Humbling oneself before the Lord leads one to subject oneself to others (1 Peter 5:5-6), seeking to serve them in love (Galatians 5:13-14).  At the Last Supper, Christ said that the world would know we are His disciples by our love (John 13:35).  He did not say they would know us by our understanding of doctrine or celebrating of the feasts/holydays.

When the Lord returns, He will separate the goats and the sheep according to our service in love (Matthew 25:31-46), not on whether or not we celebrated Passover or Easter.  Serving in love is the true path to ‘theology’ or knowing God (Jeremiah 22:16).   Scripture declares that love of one’s fellow man is equated with love of God (1 John 4:11-12, 20-21) and is the fulfillment and purpose of His Word (Matthew 22:39-40; Romans 13:8-10; Galatians 6:2).  It does not say love of one’s fellow religious counterpart, but of one’s fellow MAN (Galatians 6:10; 1 Thessalonians 5:15; 3 John 1:11), even our enemies (Luke 6:35).  This love is manifested in service to one another (Galatians 5:13-14; 6:2; John 13:35; 1 John 3:16-19), in particular the poor and weak amongst us.

Unleavened Bread


The Biblical feasts were designed to be shadow pictures of the Messiah (Colossians 2:17) who is the manifestation of God’s love (John 3:16). They were yearly rehearsals for God’s people to keep them walking in His cycles of righteousness. The feasts were designed to be outward signs of His Word to the world. The Word of God became flesh and dwelt among us, He is the fulfillment/purpose of these sabbaths and feasts.

The Word is the character/name of God (Revelation 19:13; Matthew 12:18-21 – Isaiah 42:1-4; Revelation 14:1; 22:4; Deuteronomy 6:6-8), which is love (1 John 4:8). Built into the feasts/sabbaths is the will of God, the plan of salvation for mankind, not their condemnation (2 Peter 3:9; 1 Timothy 2:4).  The message of these feasts/holydays is God’s love, forgiveness and plan of redemption.  They are not designed to portray righteousness of God’s people, they are meant to portray God’s righteousness which comes only through Christ Jesus.  In other words, the feasts were not designed to make believers righteous.  They were designed to be shadows of Christ, who alone is our righteousness.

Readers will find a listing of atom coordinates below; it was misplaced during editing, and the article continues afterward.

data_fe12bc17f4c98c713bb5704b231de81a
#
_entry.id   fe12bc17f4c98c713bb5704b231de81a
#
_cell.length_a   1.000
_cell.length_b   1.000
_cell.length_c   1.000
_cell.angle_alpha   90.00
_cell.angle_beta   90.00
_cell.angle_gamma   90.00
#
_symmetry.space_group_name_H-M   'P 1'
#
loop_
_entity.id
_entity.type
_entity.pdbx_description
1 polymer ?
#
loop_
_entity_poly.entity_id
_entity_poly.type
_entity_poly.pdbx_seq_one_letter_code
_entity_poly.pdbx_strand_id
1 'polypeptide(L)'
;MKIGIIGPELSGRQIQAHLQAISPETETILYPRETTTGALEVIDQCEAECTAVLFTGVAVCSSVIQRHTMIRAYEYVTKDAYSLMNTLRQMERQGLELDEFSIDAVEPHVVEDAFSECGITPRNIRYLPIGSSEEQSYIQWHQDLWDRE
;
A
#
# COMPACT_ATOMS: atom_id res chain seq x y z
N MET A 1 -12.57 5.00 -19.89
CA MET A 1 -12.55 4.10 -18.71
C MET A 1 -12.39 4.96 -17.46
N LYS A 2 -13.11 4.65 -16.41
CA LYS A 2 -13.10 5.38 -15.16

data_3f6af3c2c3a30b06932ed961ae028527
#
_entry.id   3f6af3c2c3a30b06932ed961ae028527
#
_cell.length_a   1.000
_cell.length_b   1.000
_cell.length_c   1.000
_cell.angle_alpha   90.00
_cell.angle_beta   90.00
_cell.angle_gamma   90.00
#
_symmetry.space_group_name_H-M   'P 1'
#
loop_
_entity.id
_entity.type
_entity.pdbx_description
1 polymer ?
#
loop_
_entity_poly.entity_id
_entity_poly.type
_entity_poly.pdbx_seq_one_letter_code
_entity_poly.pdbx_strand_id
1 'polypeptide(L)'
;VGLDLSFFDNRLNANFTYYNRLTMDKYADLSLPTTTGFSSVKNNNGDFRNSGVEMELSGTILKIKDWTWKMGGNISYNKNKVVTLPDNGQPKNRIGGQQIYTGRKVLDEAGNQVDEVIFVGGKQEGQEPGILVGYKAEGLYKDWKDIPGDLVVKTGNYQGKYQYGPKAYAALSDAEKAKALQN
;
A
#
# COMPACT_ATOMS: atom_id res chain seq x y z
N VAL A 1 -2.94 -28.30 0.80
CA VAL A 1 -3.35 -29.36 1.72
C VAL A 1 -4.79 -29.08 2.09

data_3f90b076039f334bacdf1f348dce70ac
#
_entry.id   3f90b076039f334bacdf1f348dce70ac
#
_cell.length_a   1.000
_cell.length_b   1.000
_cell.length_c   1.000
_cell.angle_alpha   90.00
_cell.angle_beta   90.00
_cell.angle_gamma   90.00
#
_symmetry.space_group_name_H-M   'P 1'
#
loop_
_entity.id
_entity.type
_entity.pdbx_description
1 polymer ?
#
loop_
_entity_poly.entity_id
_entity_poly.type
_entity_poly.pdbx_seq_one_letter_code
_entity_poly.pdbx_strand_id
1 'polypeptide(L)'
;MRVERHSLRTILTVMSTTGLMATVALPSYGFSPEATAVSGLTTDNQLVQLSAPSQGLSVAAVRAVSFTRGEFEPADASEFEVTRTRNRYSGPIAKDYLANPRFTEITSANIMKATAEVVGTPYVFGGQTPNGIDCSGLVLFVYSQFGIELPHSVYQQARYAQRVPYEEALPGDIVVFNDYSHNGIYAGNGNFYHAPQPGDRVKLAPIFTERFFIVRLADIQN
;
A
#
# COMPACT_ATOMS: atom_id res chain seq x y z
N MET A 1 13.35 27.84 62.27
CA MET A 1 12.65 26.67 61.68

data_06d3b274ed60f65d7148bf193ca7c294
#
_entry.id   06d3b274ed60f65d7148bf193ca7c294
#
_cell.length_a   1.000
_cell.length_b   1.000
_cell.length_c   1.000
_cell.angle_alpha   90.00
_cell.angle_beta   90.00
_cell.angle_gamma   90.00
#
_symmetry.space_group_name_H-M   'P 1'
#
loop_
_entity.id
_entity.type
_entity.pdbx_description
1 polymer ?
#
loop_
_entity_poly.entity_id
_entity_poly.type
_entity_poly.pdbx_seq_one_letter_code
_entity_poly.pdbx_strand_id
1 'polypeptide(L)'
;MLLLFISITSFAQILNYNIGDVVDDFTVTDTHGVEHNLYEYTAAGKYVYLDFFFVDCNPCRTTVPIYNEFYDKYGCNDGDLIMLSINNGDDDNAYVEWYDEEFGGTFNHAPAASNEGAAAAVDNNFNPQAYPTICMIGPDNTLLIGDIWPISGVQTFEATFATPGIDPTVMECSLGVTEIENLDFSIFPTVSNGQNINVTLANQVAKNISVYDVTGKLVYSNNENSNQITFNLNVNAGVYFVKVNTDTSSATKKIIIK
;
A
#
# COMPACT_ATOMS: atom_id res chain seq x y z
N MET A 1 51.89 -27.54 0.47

Rom 3:21  But now the righteousness of God without the law is manifested, being witnessed by the law and the prophets;
Rom 3:22  Even the righteousness of God which is by faith of Jesus Christ unto all and upon all them that believe: for there is no difference:

Musings – Saved by Grace Through Faith

Again, the Biblical Feasts are shadow pictures which are designed to reveal Jesus Christ (Colossians 2:16-17; Hebrews 10:1-17).  He is the Image of God (Hebrews 1:3; 2 Corinthians 4:4-6; Colossians 1:15-16) who is love (1 John 4:8).  Therefore all of the feasts are designed to reveal the love of God.  From the Spring feasts which reveal the sacrifice of the Lord to redeem mankind to the Fall feasts which reveal the future gathering of the redeemed.  They are all about the love of God for mankind and despite of our wickedness, He still offers the path of reconciliation.  It doesn’t come by our religious works (Ephesians 2:1-10) or our understanding of His will (1 Corinthians 2:16), it comes by our faith in the work of Messiah (Romans 3:25-31; 8:3-3; 10:3-13; Colossians 2:16-17; Matthew 10:32-33; 1 Peter 1:21).

Passover & the Feast of Unleavened Bread is all about this love as they point to the death and resurrection of Messiah Jesus, the manifestation of God’s love (John 3:16).

A lot of religious denominations/movements go down the wrong path when they take their eyes off of Jesus and get focused on other things (even if they are Biblically based).  The focus of celebrating Passover & Unleavened Bread should be on the Messiah (His death and resurrection), the manifestation of God’s love.  The focus shouldn’t be on why those who don’t celebrate Passover/Unleavened Bread are “wicked” as most of these believers are celebrating Easter which is also a proclamation of Messiah’s death and resurrection, revealing the love of God for mankind.

Our celebrations should help the Seed/Word (who is Messiah) grow in our hearts otherwise they are worthless/dung.  The purpose of celebrating the Biblical feasts is all about proclaiming the Name/Character of God to the world.  The purpose is not to puff up those who celebrate those feasts and make them ‘better’ than their brothers who aren’t convicted to do so.

The Hebrew word for dung is פרש ‘parash’ which is the root of the word פרשה ‘parsha’ (as in the Torah parshot/portions) as a פרשה ‘parsha’ is a “spreading” out of an event/Scripture portion as dung is spread in a field.  Scripture alludes to the meeting together of believers whose focus is not on Messiah {ie. the Name/Character of God} (Malachi 2:3) and calls these feasts dung.  The purpose of the feasts/sabbaths is to reveal Messiah (Colossians 2:17), if He is not the focus then these celebrations are dung which He won’t “smell” (Amos 5:21; Isaiah 1:13-14).